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Ecology and Epidemiology

The Effect of Primary Inoculum Level of Pyrenophora tritici-repentis on Tan Spot Epidemic Development in Wheat. E. A. Adee, Graduate research assistant, Department of Plant Pathology, Kansas State University, Manhattan 66506; W. F. Pfender, associate professor, Department of Plant Pathology, Kansas State University, Manhattan 66506. Phytopathology 79:873-877. Accepted for publication 18 April 1989. Copyright 1989 The American Phytopathological Society. DOI: 10.1094/Phyto-79-873.

In field experiments in two crop years, three levels of primary inoculum of Pyrenophora tritici-repentis, covering approximately a 100-fold range in residue-borne ascocarp numbers, were applied to wheat (Triticum aestivum) plots in the fall. After the appearance of initial infections in the spring, tan spot severity was rated every 58 days until leaf senescence, and disease progress curves were constructed. There were significant positive relationships between the area under the disease progress curves and the level of primary inoculum for both years, even though weather conditions were very different, 1987 being very wet and 1988 very dry. Statistical analysis indicated, however, that the quantitative effect of local primary inoculum on epidemic development differed between the two years; thus, the importance of local primary inoculum, relative to incoming secondary inoculum, is likely to depend on the particular conditions of the epidemic. The highest level of local primary inoculum significantly reduced yield, but confounding factors (rust infection and drought) made the overall relationship difficult to demonstrate. The experiments indicated that pathogen control measures that reduce residue-borne primary inoculum can decrease epidemic development and crop damage, despite multiple infection cycles caused by wind-disseminated secondary inoculum.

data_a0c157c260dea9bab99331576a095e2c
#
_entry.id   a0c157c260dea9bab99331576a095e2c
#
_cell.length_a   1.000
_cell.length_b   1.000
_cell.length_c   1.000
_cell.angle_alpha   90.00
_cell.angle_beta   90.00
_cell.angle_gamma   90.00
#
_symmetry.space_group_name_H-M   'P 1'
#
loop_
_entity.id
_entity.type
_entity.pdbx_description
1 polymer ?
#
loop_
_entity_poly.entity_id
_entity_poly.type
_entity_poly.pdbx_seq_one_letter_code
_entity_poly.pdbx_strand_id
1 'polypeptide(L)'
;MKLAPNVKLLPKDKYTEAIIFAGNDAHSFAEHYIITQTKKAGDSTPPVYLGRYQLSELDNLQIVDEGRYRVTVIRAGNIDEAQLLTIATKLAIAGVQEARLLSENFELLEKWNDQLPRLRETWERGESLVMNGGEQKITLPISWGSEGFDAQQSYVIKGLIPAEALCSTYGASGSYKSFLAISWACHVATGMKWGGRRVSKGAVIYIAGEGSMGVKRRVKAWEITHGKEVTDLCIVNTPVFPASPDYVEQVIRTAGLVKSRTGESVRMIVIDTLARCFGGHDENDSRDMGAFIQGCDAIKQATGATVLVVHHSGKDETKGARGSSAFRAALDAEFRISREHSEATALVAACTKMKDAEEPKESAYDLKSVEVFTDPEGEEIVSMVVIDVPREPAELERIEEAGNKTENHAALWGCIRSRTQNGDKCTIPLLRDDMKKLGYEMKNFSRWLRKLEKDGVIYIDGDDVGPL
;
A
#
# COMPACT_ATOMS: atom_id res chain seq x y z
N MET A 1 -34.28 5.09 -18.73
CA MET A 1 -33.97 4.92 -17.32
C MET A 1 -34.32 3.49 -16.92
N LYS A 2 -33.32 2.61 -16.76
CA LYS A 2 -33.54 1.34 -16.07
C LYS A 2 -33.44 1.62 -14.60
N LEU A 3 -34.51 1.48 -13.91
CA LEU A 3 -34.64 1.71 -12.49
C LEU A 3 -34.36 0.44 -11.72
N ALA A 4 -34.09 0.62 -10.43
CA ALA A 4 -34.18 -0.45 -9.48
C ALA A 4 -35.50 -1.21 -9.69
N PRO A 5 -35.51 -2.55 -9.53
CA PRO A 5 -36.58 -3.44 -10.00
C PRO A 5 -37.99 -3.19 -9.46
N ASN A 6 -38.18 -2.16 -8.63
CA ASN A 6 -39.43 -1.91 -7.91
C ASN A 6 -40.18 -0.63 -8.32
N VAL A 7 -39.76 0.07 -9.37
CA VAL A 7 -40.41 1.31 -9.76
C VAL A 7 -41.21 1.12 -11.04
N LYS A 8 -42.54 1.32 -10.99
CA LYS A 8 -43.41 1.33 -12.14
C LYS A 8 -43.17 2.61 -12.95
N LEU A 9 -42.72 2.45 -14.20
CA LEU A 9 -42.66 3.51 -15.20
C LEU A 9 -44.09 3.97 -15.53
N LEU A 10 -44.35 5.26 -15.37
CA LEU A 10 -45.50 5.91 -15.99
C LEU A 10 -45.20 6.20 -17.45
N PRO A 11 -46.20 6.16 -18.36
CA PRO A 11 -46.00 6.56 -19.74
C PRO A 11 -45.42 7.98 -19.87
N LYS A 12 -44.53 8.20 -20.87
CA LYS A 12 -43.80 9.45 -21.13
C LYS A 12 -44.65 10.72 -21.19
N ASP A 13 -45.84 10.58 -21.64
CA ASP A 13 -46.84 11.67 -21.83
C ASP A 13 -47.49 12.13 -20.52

Additional keywords: reduced tillage, yellow leaf spot.